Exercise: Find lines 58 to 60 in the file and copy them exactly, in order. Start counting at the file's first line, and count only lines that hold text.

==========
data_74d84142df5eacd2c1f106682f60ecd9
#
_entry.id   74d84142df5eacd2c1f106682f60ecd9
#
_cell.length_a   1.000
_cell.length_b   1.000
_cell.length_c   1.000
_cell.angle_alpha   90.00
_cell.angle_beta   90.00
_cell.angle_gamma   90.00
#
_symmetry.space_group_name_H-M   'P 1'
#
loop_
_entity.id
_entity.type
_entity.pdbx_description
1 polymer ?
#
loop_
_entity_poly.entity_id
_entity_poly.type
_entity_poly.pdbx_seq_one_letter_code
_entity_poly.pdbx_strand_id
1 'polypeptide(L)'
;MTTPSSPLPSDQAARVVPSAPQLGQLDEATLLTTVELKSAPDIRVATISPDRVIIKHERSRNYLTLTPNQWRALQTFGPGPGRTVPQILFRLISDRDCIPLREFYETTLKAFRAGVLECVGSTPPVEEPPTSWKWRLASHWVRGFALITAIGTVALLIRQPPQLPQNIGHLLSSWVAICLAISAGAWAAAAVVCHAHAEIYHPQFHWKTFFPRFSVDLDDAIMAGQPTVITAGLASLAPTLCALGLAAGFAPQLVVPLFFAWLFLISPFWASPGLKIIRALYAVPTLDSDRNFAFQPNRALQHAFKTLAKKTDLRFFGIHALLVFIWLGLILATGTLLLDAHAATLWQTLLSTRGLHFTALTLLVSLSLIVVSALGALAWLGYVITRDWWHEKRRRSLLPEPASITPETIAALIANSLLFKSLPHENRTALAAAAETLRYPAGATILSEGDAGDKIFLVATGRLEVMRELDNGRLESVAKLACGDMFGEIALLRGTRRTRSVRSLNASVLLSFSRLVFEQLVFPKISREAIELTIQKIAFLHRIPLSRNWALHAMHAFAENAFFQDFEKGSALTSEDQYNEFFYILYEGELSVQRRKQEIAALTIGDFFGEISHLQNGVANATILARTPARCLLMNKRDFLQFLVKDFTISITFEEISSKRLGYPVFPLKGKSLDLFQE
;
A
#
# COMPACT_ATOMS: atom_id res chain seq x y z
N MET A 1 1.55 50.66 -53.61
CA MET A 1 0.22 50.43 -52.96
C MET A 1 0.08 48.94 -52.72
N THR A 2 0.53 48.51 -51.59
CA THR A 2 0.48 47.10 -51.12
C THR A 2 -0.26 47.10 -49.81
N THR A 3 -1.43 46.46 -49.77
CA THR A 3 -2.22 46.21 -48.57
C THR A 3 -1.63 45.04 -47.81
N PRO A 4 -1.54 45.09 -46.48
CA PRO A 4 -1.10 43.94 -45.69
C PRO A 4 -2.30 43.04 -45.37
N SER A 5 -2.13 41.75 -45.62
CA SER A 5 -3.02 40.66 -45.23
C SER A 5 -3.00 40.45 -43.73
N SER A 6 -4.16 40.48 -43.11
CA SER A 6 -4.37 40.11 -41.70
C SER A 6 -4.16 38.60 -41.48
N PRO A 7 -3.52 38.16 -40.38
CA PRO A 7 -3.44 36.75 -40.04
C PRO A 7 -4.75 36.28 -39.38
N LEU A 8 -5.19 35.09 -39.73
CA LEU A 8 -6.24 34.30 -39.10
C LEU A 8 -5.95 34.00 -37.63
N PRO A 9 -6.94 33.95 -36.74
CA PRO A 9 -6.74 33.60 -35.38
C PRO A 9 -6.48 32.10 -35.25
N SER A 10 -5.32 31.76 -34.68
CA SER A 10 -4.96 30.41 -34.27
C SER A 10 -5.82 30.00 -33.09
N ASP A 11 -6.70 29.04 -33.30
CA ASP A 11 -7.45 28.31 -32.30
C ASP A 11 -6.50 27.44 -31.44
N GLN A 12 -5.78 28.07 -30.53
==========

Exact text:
N SER A 10 -5.32 31.76 -34.68
CA SER A 10 -4.96 30.41 -34.27
C SER A 10 -5.82 30.00 -33.09